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Anitha Varma's The Salt of a Distant Sea: a review by Akila G.

Published by Nomadic Books

123 pages

ISBN – 978-81-948395-3-8

Price: INR 250/-

The book is available at:

The Salt of a Distant Sea by Anitha Varma. Reviewing Editor: Akila G.

When a book of haiku selects this title that happens to be a phrase of a haiku from this collection, the author has already kindled the reader to open his eyes, take a deep breath, and delve into sensorial perceptions.

Anitha Varma is a seasoned haijin who has been exploring this form for a decade now and ‘The Salt of a Distant Sea’ is her debut collection with over 500 haiku.

moon slips

silently into the pond

no ripples The first haiku sets the tone of the book inviting the reader to immerse in its offerings, the silence, its sounds and its synesthesia. A few other haiku demonstrate this too.

he holds her hand

a tad longer than needed

bangle seller

which teases the sense of touch and sound with the tinkle of bangles.

traffic jam

the route a raindrop takes

on the window

paints the silence in the backdrop of noisy vehicles.

Anitha’s deft choices of images own the aesthetics of her haiku; be it minimalism or seasonal references.

matrayoshka dolls the many me’s in me

This monoku personalizes the image of a ‘matrayoshka doll’.

Consider this one:

each one so different snowflakes

One would want to absorb the silence of the snowflakes and nod in agreement.

Moon is a popular kigo and one of the most malleable of images. Anitha’s love for the moon can be seen in her choice of images, fresh and novel in combination with the phrase.

doctor’s verdict a no again snow moon

Here the snow moon of winter juxtaposes as end of hope:

wolf moon eclipse

still searching

for the elusive me

The ‘wolf moon’ or the first full moon of January and a new year; in that light looking within to search for the hidden self, offers a perfect juxtaposition.

wanderer moon…

would the jacarandas bloom

without me

Here, the poet, wandering like the moon, wonders if she would miss watching the Jacarandas bloom which, happens between March and May, the early summer months in India.

mead moon…

my evening glory reaches

to the sky

The mead moon of summer solstice when the evening glory is in its full bloom.

new moon…

shadows have

no shapes

This haiku holds the surprise element in shadows in L2 making one wonder what would new moon or no moon know anything about shadows till L3 reveals it all.

gibbous moon night

the tree trunk makes

a scary shadow

The above ku captures the time and the amount of light present just enough for a shadow. Both words – moon and night become essential to hold the verse.

A few other moon ku that had some beautiful juxtaposed images are:

inconstant moon

once more he forgets our


worm moon…

the way his smiles

make or break my day

full worm moon

the roadside Buddha

festooned in spider milk

The image in the last verse explores both the horizontal and vertical axis- a clear picture of Buddha and a life thriving and springing around it.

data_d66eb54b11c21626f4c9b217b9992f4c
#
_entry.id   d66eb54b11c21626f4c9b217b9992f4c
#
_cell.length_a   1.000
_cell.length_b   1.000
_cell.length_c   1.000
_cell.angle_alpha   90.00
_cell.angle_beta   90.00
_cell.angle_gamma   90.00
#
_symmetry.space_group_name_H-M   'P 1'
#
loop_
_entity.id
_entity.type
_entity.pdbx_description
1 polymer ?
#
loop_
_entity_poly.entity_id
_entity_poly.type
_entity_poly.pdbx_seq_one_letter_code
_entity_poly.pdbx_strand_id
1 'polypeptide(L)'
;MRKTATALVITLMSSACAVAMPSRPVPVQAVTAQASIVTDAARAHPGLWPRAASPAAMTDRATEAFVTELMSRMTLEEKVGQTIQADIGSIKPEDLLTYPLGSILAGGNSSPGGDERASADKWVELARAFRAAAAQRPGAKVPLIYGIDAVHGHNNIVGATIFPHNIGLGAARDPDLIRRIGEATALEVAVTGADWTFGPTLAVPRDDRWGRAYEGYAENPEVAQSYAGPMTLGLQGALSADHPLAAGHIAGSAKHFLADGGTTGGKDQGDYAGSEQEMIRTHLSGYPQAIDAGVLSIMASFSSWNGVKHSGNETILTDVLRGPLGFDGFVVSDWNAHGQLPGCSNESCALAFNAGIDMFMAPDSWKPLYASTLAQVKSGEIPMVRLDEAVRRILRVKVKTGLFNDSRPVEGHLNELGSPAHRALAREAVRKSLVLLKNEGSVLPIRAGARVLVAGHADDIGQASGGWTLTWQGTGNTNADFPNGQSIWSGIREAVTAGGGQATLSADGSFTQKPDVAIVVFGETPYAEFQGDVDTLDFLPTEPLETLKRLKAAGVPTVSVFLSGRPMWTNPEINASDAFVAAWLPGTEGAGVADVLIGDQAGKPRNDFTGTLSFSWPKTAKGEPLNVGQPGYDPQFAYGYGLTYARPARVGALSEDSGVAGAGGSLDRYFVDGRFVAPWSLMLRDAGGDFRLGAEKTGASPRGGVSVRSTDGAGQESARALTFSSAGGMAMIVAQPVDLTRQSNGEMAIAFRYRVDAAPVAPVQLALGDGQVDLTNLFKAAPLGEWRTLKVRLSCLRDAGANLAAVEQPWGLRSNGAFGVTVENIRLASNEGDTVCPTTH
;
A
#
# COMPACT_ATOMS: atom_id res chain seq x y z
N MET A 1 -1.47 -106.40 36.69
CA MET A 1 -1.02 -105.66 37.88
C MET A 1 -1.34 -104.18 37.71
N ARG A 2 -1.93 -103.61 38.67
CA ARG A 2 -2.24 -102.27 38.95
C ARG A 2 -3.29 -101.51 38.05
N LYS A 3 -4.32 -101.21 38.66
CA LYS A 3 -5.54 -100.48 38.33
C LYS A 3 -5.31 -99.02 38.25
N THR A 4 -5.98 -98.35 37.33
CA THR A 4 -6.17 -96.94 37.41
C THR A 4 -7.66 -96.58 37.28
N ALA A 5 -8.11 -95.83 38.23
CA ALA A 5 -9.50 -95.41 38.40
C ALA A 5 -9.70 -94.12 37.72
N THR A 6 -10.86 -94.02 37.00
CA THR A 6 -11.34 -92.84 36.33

Talking of exploring the horizontal axis in haiku, I share a few from the collection that demonstrate this aspect.

dandelion fluff

still the urge to fly

without wings

The above haiku opens up possibilities tied to a single fragment; the urge to fly in a wounded bird or the urge for dreams to take off or just the dream to become a bird and savour the sky. The fragment of dandelion fluff carries karumi or the lightness of the verse.

painting project

she asks me to show her

the colour of wind

The fragment in this haiku ties down the abstractness of the phrase. It becomes a question: does the wind have a colour? That may hold ‘No’ or ‘Why not’ for an answer in the perspective of a painting project.

critical mass

as much rain as a lotus leaf

can hold

The lotus leaf carries the weight of this haiku.

Anitha has quite a few delectable senryu too carrying the essentials of karumi as well as depth.

flu season

the steam from the inhalator

looks like the genie

The lightness of this verse is bound to bring smiles as one fights the flu.

city smog

the sun a deep yellow

in all the potholes

Another vertical axis plays in this visual image that brings out the impact of smog contrasting the deepening sun.

chittering squirrels

the coffee table between us

light years long

A light-feathered L1 that gathers weight in the phrase. The coffee table, a relative measure of distance and contrast that links to images of chatter and silence.

The collection is no less than a personal diary, of sorts, laid open for readers to walk in and out with their takeaways. This review barely manages to showcase a handful of poems in this book that rightly hinges on its opening verse:

dreamcatcher those that get away

Hope to see more from Anitha Varma.


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4 comentários

priti aisola
priti aisola
05 de dez. de 2021

A well-written review, Akila! After this I truly appreciate Anitha Varma's poetry even more. Thank you!


Anitha Varma
Anitha Varma
04 de dez. de 2021

Thank you very much, Akila. Thank you for painstakingly going through it and the kind words.. ❤️


lakshmi iyer
lakshmi iyer
03 de dez. de 2021

Akila, lovely review! And all the more crisp are the images portrayed to the point.


the salt

of a distant sea

entwined memories

opening to the sky

where I stay


To Anitha Varma, this is to you!

Anitha Varma
Anitha Varma
04 de dez. de 2021
Respondendo a

Thank you very much, dear Lakshmi ❤️

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